Where did the love go?

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Where Did All The Love Go?

My wife had to take her car in for its service this week. I say had too, because it’s a necessity that no one chooses to do. We’ve had issues with this dealership before, but the alternatives are an hour away. She turns up and they are there usual rude selves, eyes down, going through the checklist, whilst she stood in front of their desk, no doubt the process they have been instructed to follow. Then she had to go outside to call a taxi and wait outside for it to arrive.

Covid protocols?

Well lets contrast this to my visit to the dealership along the road the previous week. Welcomed at the door, engaging, eye contact and a smile. Invited to sit down, while they come over and took the information they needed. They then went away to complete whatever system admin they needed to do whilst they brought me a coffee, rung me a taxi and invited me to wait there until it arrived.

2 main dealership, on the same road. One of them making it feel like they are doing you a favour, and the other who clearly have thought about the experience and moments of truth for the long term customer. The 1st dealership have been this dreadful since I first encountered them in 2009, and they haven’t changed in all this time. This is culture in action.

There has been a lot of debate in the last week or two about the Top 100 CX Stars and CX Influencers list published by @CXM. Personally I am very proud to have nominated and thankful to anyone who voted for me, external recognition is always valuable, and I do feel we should as an industry celebrate what’s good about what we do.

What’s uncomfortable however is how some of those who have criticised the list have been shot down and subject to personal attacks. Its right that as an industry there is debate and challenge and we must not become an echo chamber. There should be space for all voices, views and opinions.

It was great this week to attend the Future of the Contact Centre Conference 2021 run by @engage customer

One of the presentations from a Tech company was all about call deflection. Really?  Were still trying to send customers away in this day and age? The customer has chosen to call for a reason. Probably because the other channels haven’t enabled them to do what they want, because the channels are not connected up. We’re talking about the future of the contact centre, not issues from 5 years ago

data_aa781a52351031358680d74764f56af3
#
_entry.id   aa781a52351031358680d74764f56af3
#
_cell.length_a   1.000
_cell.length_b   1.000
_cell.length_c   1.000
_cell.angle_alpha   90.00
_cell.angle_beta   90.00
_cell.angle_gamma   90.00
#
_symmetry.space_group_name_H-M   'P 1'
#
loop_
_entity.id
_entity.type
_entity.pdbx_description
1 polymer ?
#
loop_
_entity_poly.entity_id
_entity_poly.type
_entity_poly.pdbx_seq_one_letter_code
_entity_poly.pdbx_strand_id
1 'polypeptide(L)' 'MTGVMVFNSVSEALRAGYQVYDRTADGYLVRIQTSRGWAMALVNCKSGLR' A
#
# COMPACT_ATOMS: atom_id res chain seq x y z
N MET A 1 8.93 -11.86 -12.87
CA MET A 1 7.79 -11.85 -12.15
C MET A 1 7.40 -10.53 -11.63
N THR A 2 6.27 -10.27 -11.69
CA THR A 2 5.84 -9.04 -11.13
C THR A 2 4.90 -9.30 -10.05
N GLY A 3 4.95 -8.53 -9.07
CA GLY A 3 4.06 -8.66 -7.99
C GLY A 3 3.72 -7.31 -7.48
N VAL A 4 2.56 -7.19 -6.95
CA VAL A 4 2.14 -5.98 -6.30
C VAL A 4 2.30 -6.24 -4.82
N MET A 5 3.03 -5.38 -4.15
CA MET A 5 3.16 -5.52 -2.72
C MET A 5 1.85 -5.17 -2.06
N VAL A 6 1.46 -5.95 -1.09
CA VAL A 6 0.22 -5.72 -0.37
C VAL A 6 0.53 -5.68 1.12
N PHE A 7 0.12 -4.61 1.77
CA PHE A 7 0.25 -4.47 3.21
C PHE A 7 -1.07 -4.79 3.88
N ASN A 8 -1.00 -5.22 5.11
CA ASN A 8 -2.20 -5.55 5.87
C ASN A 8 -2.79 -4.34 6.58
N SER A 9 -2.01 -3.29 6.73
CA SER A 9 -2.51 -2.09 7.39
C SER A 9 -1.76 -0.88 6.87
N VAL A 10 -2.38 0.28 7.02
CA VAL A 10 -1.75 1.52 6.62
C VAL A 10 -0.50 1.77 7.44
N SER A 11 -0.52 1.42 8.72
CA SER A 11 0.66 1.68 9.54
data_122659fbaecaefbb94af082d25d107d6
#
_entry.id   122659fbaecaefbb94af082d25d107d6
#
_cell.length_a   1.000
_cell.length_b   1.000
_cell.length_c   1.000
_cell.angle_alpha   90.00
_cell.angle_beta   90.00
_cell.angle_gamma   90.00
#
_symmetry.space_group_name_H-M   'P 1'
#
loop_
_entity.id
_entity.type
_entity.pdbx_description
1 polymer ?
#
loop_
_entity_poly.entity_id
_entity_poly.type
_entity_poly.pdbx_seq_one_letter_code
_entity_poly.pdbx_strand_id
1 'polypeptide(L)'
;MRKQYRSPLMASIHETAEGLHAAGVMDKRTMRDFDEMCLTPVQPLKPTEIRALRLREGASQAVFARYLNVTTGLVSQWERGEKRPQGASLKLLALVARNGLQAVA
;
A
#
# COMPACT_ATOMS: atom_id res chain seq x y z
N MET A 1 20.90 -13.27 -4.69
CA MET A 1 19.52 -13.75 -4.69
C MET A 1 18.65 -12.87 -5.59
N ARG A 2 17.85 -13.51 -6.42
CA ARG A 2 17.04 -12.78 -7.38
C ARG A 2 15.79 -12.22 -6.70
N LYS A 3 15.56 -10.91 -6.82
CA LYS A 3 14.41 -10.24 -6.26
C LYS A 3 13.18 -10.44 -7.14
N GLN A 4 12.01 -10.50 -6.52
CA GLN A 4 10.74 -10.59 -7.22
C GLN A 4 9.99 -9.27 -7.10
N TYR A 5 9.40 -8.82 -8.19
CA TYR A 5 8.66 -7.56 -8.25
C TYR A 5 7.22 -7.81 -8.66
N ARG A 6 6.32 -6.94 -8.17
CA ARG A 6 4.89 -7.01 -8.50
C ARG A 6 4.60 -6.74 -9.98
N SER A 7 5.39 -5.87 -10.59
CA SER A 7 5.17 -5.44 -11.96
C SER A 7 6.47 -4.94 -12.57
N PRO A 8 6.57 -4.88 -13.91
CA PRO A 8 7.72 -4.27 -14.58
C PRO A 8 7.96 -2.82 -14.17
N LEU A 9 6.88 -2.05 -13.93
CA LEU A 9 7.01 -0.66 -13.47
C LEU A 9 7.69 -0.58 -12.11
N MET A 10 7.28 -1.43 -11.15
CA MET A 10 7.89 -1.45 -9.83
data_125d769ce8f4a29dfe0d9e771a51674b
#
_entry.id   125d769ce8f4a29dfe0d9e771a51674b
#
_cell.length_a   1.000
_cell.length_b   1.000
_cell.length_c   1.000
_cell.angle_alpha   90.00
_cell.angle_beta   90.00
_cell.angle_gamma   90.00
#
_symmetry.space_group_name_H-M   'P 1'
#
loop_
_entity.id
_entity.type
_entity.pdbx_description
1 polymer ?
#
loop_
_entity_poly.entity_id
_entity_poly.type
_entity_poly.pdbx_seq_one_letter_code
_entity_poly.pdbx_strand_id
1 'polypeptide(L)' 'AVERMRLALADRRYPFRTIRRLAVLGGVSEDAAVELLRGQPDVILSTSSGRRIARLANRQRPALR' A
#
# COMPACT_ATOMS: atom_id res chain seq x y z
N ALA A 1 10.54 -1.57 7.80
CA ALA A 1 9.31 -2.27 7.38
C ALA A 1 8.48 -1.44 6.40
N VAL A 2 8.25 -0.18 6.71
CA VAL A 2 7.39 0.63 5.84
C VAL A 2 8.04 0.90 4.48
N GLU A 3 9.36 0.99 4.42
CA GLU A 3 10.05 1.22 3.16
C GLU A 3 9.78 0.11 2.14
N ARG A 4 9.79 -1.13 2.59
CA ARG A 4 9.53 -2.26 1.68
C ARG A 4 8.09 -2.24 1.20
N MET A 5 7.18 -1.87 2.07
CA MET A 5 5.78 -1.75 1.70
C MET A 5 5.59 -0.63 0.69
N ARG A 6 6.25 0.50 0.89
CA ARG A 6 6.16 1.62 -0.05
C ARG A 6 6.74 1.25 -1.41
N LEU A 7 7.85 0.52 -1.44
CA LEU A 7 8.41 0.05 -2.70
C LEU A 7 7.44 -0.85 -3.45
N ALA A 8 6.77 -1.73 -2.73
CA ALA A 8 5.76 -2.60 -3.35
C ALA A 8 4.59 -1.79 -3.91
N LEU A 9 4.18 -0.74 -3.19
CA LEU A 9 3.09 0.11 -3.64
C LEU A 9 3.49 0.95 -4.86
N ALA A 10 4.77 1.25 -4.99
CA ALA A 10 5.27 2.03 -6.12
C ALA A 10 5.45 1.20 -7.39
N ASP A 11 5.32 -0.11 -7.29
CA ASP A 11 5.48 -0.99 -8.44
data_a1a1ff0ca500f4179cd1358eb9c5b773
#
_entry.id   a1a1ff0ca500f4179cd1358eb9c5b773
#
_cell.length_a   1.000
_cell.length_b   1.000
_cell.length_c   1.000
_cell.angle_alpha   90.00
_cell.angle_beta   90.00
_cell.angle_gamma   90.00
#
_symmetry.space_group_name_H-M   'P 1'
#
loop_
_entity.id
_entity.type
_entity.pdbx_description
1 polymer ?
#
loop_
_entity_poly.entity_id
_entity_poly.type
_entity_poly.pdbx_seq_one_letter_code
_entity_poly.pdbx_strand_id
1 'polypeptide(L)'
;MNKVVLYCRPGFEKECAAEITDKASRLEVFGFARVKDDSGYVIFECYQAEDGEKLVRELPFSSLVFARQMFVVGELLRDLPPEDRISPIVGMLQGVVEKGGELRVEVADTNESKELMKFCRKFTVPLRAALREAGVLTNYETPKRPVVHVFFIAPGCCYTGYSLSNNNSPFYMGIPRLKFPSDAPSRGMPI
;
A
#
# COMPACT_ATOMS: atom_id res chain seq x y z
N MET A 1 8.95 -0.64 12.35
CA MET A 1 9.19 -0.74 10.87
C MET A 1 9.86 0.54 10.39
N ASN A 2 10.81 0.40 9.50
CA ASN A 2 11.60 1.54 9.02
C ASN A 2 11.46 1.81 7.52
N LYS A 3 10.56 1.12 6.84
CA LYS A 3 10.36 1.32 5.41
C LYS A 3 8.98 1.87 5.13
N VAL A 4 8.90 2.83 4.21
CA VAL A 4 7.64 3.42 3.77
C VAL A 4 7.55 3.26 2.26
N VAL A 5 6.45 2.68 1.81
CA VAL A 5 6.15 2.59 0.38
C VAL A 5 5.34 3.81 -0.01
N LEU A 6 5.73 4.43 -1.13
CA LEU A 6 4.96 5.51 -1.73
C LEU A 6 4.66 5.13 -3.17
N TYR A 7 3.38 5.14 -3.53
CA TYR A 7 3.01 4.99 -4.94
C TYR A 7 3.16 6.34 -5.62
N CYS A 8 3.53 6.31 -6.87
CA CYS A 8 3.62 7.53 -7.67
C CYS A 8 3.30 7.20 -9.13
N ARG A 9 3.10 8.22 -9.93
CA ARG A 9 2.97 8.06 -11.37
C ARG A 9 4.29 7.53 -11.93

There was a great case study from Aviva about this. The showed how they don’t force customers down the wrong route. When a customer has had an accident, they need the phone. They need immediate action, reassurance. They don’t want a chatbot or to send an email, and the need it quick, they don’t want to be in a long queue. But if a customer wants to change address or amend a policy, they wont want to sit in a queue or call and will expect to be able to self-serve.

I really loved how Sainsbury’s tackled this. Previously they had a very complex IVR where a customer had to say no 6 times before getting through to an agent. They turned this on its head, asking an open question, of how they can help you today, and then deploying the right routing from there. It could be automated, it could be re-routed, it could be live, depending on the customers need. It allows them to speak to the customers when they really needs it, and customers who need and want to self-serve or use the automation tools are able to do so. It starts by understanding customers intent, using conversational and natural language technology. It has a very high adoption rate, and seems to be liked and accepted by their customers.

There was a great line from the Twilio presenter. “its now about the technology moulding around the business, not the business moulding around the technology” I suspect many businesses have a very long way to go on this but it’s great we are starting along this path.

It was really good on Day 2 to hear just about every speaker and case study talk about how they recognised how crucial their EX has also had to be in recent times, and how this has been developed.

It was nice to see a conference programme largely filled with practitioners, and case studies from the real world, and not overly filled with the usual roster of speakers who haven’t been anywhere near a front line operation for years.

It was also a very well run event, the technology was excellent, and it was superbly facilitated and hosted by the ever excellent @Martin Jill Wilson and @Gerry brown


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